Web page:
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Senegal’s Opposition Leaders Freed from Jail Days Before Election

WorldAfricaSenegal’s Opposition Leaders Freed from Jail Days Before Election


Two opposition party politicians were released from jail in Senegal on Thursday night, just 10 days before a nationwide election in which one of them is running for president.

Hundreds of supporters celebrated in the streets of Dakar after Ousmane Sonko, Senegal’s foremost opposition leader, was freed along with Bassirou Diomaye Faye, his party’s candidate in the election on March 24.

“You never gave up even when we were absent. You kept on fighting.” Mr. Faye told supporters in Dakar on Thursday evening. “Today we are ready to join you in the same fight.”

The release is the latest in a series of unexpected moves by the incumbent president, Macky Sall, who cited allegations of corruption when he announced last month that he was canceling the election. Facing a backlash, he reversed course and set the election for Sunday, March 24 — just nine days before his term ends.

After years of hinting that he might run again, Mr. Sall finally confirmed last July that he would step down after his two terms were up.

Senegal, a coastal West African nation of 17 million people, is seen as a bastion of democracy relative to some of its West African neighbors, which are ruled by military juntas following a spate of coups in recent years.

Mr. Sonko was ineligible to run in the upcoming election because he was convicted last June of corrupting a minor and sentenced to two years in prison. Mr. Faye was running from jail, where he was awaiting trial on defamation charges and contempt of court, after he accused magistrates of persecuting Mr. Sonko to serve Mr. Sall’s interests in a social media post last year.

Campaigning has started ahead of the election. Mr. Sall’s chosen successor, the former prime minister Amadou Ba, has held rallies that have been poorly attended and have garnered little attention.

Alioune Tine, an expert on human rights in West Africa, said that the imprisonment of Mr. Sonko and Mr. Faye had increased their cachet, especially for Mr. Faye who was a little known figure before he was named as Mr. Sonko’s replacement for the election.

“When you throw leaders in jail, you turn them into heroes,” said Mr. Tine, the founder of the AfrikaJom Center, a Dakar-based research organization.

As Mr. Sonko and Mr. Faye paraded in Dakar’s downtown on Thursday evening, it was Mr. Sonko’s name that supporters chanted. But Mr. Sonko kept a low profile while Mr. Faye addressed the crowds with a microphone, standing in a car, a scarf in the colors of the Senegalese flag around his neck.

“Sonko will play a central role in the campaign, but the key challenge for him will be not to overshadow Faye too much, so Faye can win,” Mr. Tine added.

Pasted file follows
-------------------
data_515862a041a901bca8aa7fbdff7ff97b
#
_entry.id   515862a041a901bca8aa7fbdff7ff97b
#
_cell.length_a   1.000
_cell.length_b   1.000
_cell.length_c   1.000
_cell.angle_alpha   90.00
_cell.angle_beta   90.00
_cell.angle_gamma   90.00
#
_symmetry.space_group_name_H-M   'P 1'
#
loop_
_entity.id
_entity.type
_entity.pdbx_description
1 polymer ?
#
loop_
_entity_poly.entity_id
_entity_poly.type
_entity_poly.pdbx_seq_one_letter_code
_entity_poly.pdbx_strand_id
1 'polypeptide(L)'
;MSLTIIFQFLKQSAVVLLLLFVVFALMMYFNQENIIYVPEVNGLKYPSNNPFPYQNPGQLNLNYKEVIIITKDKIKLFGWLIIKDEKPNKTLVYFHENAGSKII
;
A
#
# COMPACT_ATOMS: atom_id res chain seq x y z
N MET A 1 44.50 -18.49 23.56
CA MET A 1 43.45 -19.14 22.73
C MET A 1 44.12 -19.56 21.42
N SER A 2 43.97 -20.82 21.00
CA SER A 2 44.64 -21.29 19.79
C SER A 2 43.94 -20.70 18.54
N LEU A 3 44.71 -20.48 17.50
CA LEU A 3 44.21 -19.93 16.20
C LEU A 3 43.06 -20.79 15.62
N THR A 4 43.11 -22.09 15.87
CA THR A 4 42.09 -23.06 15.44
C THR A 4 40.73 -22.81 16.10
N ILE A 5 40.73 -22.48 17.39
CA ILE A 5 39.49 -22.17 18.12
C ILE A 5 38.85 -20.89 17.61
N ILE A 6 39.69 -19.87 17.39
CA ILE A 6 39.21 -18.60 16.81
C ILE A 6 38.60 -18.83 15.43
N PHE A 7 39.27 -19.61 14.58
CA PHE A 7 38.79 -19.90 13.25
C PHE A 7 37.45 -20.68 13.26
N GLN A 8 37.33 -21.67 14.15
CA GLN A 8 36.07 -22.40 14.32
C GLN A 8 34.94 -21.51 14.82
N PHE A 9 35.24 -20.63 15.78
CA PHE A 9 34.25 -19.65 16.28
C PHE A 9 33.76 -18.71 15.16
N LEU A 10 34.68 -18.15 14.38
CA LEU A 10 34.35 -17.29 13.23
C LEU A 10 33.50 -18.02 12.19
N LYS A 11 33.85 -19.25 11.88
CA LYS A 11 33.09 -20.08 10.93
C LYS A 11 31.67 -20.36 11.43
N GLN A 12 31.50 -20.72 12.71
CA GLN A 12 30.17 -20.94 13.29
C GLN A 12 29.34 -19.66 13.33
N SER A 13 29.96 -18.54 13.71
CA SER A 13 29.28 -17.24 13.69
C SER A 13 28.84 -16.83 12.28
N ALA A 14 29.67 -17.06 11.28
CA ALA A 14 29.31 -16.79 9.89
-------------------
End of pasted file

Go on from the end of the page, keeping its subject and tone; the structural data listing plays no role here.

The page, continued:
Mr. Sonko seemed intent on staying in the background on Friday. Briefing reporters, Mr. Sonko said that the government had spoken to him about postponing the election again so that he could run. But, Mr. Sonko said, he was happy for Mr. Faye to be the candidate.

“It’s not about me, it’s about the party,” he said. “Diomaye Faye has never made a decision without asking me.”

Nineteen candidates in all are on the ballot for the election in Senegal, one of the few countries in the region that has never endured military rule. In recent years, however, Mr. Sall’s government had repeatedly cut off access to the internet and forbidden demonstrations as Mr. Sonko rose to fame.

Dozens of protesters have been killed during anti-government riots, many by live ammunition that human rights groups said was fired by the country’s security forces.

Mr. Sonko is a charismatic yet divisive figure, who was tried on charges of raping an employee of a massage parlor. He was acquitted of rape, but sentenced last year to two years in prison for “corruption of youth” because the employee was under 21.

Mr. Sall signed an amnesty law earlier this month, which eventually led to the release of Mr. Faye and Mr. Sonko. But Mr. Sonko’s role in both the upcoming election and the country’s political future remains unclear.

A former tax inspector and currently the mayor of the southern town of Ziguinchor, Mr. Sonko has vowed to rid Senegal of corruption, appealing to young Senegalese voters — though he has not made clear how he plans to execute his promises of sweeping change.

“Sonko is the person Senegal needs,” said Serge Goudiaby Atepa, a well-known Senegalese architect and the head of Senegal’s main lobby of business leaders.

Mr. Atepa also praised Mr. Sall for releasing Mr. Sonko, who for years was his main political foe. “The crowds we saw on the streets last night prove that it was the right thing to do.”



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